Five inch long American beech tree leaf resting at the bottom of a beech-leaf-shaped hole in ice, Balsamea, March 21, 2019
It’s amusing how much a leaf laying under water in an ice pocket can conjure rumination. It’s not the kind of rumination that comes with an unquiet mind, that sort of out-of-control thinking that spirals endlessly into itself. These icy leaf ruminations are just notions that sift through the synapses for no reason except that’s what we’re made to do with observations of Nature. We’re made to be inspired by Nature to see things that small minds miss because they don’t see small things, or don’t pay attention to them.
Too bad more small minds are not amused by more small things.
Several species and forms of Balsamean herald the advent of Spring earlier than all others. They remind us of the unmerited gift of the life we have at Balsamea, and to live it consciously. Continue reading →
The trouble with being active in the blogosphere is that there are so many people sharing so many terrific things, and they come sailing to me automatically (where I have subscribed, filtering the world to my taste). It’s like having a global museum, athenaeum, and entertainment center at my fingertips. I have added this “related article” to my recent post on Ice because it … well, see for yourself:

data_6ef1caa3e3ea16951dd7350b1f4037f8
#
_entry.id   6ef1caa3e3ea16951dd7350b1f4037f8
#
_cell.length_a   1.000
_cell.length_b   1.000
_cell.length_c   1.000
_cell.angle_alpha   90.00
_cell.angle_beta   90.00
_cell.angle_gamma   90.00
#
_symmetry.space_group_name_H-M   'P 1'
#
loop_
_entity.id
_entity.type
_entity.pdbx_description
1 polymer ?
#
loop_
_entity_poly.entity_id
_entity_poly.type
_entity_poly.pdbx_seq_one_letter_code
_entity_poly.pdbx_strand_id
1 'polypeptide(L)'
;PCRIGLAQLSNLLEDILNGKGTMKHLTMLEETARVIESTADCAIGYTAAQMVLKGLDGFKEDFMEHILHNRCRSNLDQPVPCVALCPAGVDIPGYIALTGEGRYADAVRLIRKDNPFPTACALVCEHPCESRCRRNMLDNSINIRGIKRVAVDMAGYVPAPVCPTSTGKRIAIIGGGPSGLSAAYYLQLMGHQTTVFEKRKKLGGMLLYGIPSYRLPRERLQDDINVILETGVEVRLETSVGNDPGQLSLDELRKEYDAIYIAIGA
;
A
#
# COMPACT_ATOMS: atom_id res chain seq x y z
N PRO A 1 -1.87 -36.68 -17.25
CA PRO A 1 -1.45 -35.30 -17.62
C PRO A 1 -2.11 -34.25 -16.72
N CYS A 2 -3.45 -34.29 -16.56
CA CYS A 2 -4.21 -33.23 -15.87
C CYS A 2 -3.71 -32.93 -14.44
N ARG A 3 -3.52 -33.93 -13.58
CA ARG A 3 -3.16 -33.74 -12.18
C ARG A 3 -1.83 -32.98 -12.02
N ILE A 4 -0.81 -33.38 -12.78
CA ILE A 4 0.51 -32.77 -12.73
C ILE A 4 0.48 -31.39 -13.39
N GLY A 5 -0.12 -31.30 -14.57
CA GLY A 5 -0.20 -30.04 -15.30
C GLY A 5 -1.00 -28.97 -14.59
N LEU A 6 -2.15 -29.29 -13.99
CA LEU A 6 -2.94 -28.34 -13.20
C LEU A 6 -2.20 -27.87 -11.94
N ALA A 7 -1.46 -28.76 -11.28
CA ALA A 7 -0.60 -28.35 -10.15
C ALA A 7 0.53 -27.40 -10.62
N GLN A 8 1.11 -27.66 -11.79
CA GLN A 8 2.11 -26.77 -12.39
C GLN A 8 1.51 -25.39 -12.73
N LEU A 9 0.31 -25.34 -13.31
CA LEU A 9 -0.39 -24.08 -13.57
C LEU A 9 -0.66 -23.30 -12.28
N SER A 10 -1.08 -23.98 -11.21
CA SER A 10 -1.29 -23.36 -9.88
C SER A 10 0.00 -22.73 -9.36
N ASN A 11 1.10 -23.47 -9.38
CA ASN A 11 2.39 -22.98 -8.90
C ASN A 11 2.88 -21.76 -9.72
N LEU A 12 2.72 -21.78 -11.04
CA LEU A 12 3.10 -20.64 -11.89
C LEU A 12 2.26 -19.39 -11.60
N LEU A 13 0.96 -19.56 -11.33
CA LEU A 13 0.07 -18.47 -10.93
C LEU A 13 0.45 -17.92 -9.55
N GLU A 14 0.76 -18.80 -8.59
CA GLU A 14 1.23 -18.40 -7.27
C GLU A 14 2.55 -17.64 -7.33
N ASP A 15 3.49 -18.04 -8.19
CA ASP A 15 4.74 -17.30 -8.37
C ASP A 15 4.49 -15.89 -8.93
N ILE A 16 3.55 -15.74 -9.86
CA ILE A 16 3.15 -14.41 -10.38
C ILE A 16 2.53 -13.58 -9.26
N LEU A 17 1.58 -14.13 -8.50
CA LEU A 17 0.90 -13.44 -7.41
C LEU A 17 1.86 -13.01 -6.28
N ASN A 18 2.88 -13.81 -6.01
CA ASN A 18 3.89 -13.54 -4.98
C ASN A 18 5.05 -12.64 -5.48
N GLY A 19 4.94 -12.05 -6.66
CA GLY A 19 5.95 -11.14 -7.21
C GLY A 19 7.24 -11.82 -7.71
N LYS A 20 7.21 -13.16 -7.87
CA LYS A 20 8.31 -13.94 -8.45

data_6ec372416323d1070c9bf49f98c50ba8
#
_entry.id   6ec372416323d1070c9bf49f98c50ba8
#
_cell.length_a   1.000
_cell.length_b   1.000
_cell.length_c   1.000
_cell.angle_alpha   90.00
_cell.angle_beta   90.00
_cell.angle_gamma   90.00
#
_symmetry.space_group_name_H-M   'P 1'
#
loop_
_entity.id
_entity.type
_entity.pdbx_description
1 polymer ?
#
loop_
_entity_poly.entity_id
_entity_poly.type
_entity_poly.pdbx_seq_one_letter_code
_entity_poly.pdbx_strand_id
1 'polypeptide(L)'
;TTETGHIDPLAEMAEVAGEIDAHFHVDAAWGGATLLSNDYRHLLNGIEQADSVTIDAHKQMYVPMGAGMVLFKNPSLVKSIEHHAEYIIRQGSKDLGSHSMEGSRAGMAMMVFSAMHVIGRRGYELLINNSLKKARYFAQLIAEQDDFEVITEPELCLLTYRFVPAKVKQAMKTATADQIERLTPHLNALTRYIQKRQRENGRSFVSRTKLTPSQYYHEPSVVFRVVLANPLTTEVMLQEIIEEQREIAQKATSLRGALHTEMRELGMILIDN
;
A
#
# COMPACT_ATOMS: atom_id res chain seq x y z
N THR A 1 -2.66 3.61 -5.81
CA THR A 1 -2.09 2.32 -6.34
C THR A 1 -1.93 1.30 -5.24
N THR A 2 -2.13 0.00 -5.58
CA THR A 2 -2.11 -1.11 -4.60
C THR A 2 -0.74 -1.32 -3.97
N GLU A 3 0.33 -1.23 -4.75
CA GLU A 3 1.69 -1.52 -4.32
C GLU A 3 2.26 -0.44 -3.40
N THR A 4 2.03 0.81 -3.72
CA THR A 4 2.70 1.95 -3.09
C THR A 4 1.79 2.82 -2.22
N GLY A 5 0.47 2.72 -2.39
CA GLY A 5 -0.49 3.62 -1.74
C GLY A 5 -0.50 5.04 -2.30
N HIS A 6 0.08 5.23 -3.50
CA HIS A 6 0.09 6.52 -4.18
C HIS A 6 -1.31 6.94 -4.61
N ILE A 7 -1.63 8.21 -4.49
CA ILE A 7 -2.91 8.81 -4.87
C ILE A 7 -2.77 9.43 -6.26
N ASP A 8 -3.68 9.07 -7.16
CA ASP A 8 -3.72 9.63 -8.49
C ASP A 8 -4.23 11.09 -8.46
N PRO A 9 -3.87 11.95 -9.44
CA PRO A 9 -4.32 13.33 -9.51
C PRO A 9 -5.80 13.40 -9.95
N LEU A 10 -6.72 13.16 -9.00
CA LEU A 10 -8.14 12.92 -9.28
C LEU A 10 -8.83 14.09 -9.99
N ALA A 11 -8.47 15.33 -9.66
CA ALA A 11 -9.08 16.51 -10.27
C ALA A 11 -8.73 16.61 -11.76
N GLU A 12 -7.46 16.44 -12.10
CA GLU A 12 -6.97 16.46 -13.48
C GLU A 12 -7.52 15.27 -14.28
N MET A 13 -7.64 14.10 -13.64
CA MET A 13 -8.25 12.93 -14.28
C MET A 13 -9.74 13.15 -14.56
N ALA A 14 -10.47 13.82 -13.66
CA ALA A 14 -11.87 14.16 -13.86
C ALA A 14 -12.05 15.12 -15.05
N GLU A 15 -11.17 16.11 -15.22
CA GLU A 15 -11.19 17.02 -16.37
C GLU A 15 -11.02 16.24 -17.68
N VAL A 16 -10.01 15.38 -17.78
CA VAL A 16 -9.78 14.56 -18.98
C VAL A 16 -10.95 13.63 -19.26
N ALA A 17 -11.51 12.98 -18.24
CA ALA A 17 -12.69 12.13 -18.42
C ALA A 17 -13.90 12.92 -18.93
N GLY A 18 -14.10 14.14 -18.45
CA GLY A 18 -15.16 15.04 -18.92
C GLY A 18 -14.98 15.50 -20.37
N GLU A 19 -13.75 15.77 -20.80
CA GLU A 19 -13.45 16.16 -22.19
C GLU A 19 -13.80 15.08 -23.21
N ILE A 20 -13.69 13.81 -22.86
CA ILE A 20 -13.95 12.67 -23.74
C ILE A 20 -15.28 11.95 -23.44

Letting Go (blog post at myeverydayphotos.wordpress.com) is the work of a great eye for the magical display of spring nudging its way past winter at the extreme edge of the edge of a lake. These are not merely “everyday photos” (as indicated in the blog’s title). They are the eye of someone deeply attentive to nature every day.
Clap if you agree. But only if you also do the same at MyEveryDayPhotos‘ corner of the web. Okay?
I won’t pretend that it measures up to what inspired it, but this post was inspired by And More Ice at naturesnippets; Introduction to the Wonders of Nature, a blog that lives its name, by a southern Illinois nature lover (I’ll call her Deecee, taken from a hint in her profile) whose About page humbly describes someone who lives her love and shares it as a living testament to nature’s love for us.
Whiteface Mountain Veterans Memorial Highway Toll House in winter snow storm. The highway beyond the toll is closed in the winter. (Click for the BIG view.)
Despite the sobering remembrances of another 9/11, I’ve declared 9/11/12 a holiday at Balsamea, in honor of our first frost coming four days earlier than the average (9/15) AND it was not merely FROST, but ICE! I had a zillion tiny puddles of ICE on the roof of the car at 7 AM (in the shade). Solid enough that I could not move them without considerable force.
Every year I look forward to First Frost day as the launch of my favorite time of year: from now to the end of December, and often all the way to February.
So despite all the effort going into multiple drafts of deeper posts pending here and elsewhere, among a thousand other things life wants me to do for myself, I had to drop everything and say YAY FOR FIRST FROST DAY!!!
One of the ways I celebrated was with a little campfire until 8 AM. One of life’s greatest gifts is the pleasure of feeding a little fire on a chilly morning as the sun reaches the point where it sends rays zapping at hard angles through the trees, catching your campfire smoke in dazzling arrays. Didn’t have the camera with me this morning, but there’s one from another time if I can find it.